We are reminded in Scripture that healthy trees produce good fruit. Because of that, the first thing I look for when assessing the health of a church is whether or not it’s producing fruit. Primarily, I’m hoping to see new disciples of Jesus. Churches that are experiencing sustained health are consistently baptizing and teaching new disciples.
4. The ministry is multiplying.
That will look different in different churches, but multiplication will happen. New ministry leaders will be developed. New home groups will launch. New campuses will open. New churches will be planted. The iterations of this multiplication will certainly be unique, depending on the size and location of the church, but God designed the church to multiply everywhere: in Jerusalem, throughout Judea, in Samaria, and to the ends of the earth.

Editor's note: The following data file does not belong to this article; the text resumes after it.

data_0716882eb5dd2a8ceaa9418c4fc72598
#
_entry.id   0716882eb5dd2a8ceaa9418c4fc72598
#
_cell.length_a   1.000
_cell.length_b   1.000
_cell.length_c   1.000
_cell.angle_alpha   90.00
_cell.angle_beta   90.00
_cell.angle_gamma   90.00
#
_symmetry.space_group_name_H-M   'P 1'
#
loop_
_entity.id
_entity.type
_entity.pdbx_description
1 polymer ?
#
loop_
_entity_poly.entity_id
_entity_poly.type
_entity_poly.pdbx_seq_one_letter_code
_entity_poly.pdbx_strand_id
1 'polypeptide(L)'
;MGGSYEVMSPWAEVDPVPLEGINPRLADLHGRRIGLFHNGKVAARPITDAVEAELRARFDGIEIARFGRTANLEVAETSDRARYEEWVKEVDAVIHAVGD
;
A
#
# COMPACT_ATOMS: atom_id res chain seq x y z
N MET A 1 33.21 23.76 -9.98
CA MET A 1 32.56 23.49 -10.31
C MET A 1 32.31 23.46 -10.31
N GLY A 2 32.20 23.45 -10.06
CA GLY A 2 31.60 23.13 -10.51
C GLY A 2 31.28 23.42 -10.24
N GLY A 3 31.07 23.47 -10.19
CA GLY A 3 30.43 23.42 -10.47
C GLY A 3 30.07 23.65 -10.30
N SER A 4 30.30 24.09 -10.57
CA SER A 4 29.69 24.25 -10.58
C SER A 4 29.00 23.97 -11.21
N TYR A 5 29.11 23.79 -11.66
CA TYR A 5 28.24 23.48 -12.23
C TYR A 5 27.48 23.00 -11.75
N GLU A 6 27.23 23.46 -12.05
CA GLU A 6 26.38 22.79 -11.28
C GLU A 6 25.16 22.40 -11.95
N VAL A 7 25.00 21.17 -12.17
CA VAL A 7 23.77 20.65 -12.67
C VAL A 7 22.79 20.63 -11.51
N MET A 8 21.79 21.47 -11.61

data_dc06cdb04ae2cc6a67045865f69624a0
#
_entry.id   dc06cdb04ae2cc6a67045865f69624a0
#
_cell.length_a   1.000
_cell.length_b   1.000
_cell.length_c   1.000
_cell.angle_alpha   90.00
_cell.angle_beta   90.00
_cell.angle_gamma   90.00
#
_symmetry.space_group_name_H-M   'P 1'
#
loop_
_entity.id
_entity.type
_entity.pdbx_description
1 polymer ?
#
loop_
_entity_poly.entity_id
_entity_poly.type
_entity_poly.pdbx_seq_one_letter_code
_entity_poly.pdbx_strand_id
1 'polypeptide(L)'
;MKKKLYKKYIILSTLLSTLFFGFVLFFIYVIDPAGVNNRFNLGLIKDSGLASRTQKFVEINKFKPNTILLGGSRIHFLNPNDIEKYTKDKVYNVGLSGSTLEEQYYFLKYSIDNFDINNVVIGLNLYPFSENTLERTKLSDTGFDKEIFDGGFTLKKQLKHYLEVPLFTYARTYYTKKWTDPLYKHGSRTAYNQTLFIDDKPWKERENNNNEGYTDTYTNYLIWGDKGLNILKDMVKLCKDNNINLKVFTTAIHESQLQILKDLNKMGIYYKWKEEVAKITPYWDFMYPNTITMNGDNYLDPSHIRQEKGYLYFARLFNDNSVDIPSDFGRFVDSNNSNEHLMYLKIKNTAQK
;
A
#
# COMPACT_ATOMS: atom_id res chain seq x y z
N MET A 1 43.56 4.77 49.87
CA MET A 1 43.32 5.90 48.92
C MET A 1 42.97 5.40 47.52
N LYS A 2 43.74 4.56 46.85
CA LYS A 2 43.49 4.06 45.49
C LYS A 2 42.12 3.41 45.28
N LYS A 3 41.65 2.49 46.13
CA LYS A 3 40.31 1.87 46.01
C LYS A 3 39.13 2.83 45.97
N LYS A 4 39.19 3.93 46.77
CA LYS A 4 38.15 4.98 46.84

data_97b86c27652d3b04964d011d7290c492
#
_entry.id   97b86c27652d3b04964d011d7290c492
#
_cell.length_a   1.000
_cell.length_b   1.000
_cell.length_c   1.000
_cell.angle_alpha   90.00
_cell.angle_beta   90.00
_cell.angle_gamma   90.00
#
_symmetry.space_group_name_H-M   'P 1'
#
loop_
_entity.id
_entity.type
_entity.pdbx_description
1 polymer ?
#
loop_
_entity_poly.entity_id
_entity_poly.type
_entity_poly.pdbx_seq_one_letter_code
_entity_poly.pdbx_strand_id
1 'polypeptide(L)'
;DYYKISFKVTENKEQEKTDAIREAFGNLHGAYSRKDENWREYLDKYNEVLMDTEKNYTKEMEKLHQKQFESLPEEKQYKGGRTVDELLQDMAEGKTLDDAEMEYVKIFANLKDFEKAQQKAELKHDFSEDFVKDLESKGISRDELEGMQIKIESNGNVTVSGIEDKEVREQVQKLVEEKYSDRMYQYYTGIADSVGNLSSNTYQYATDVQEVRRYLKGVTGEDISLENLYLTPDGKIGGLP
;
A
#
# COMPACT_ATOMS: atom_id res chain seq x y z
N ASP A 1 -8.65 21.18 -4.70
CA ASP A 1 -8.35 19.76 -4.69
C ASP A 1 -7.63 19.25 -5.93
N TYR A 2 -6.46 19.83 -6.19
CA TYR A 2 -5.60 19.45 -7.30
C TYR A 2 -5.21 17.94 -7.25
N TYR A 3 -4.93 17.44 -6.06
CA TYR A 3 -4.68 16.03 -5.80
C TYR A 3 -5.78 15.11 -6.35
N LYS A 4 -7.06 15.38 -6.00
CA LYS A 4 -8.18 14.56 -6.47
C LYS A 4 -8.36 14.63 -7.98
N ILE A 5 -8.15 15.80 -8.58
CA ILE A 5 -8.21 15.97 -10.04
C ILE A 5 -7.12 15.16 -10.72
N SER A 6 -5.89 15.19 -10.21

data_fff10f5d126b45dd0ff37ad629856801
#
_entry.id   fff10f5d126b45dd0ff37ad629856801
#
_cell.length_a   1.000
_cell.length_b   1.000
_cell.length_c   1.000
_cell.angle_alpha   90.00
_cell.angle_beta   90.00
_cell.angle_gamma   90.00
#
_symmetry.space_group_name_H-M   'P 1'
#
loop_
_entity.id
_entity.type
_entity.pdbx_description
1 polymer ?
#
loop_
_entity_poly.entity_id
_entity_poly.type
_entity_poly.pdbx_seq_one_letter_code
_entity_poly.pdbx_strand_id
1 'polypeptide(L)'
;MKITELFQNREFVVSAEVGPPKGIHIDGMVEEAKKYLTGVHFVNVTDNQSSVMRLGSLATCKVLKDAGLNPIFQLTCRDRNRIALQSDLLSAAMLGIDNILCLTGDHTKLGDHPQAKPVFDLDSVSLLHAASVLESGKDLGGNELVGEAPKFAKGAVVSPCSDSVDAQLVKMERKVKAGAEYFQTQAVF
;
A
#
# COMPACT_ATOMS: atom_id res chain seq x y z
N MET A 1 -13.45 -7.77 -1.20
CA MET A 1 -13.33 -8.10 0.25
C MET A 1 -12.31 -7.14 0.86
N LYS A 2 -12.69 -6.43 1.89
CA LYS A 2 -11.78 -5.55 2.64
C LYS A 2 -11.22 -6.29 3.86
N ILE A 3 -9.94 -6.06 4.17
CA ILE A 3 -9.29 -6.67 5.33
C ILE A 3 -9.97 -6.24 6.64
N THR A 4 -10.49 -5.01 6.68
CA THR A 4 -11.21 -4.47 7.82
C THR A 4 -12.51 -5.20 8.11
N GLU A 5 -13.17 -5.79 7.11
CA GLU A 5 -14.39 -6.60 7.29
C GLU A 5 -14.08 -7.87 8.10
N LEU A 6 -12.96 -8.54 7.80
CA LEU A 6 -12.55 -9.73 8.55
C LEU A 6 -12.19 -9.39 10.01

5. They embrace new.
They expect change. Churches experiencing sustained health know that God is renewing every Christ follower, and thus, his church must constantly be renewing as well. As hard as some churches try, it’s impossible to put new wine in old wineskins.
6. They are generous.
The people of the church are generous, and the church itself is generous. Churches experiencing sustained health learn to be wise stewards of all their resources in order to be prepared for whatever God may have next. There’s an abundance mind-set, because churches that practice generosity learn that God always provides.